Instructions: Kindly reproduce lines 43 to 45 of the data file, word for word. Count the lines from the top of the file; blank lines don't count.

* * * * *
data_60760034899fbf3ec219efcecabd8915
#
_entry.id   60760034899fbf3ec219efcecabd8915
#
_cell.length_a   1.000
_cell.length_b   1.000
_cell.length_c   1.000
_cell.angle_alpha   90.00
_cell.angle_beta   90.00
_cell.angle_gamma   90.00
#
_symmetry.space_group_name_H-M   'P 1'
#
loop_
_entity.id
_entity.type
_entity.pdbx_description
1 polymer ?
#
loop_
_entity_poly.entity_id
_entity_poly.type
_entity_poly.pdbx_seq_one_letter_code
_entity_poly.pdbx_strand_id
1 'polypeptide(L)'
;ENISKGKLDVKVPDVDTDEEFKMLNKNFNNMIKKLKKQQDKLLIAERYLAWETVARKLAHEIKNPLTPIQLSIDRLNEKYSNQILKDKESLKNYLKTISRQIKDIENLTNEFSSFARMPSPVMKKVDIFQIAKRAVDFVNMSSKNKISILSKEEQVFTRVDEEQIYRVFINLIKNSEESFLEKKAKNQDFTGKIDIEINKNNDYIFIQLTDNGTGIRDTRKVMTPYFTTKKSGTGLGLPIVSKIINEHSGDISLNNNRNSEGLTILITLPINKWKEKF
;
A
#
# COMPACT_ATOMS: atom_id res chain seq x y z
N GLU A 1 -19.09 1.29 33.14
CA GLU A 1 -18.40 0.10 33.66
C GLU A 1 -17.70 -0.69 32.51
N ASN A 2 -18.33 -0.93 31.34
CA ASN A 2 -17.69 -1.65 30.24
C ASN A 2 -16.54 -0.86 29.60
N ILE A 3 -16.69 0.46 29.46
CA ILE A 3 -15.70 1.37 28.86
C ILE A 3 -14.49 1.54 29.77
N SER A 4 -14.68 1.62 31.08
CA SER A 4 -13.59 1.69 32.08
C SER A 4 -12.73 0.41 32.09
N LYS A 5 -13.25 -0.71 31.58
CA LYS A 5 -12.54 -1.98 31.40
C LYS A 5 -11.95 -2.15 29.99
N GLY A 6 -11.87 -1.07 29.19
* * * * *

N LYS A 5 -13.25 -0.71 31.58
CA LYS A 5 -12.54 -1.98 31.40
C LYS A 5 -11.95 -2.15 29.99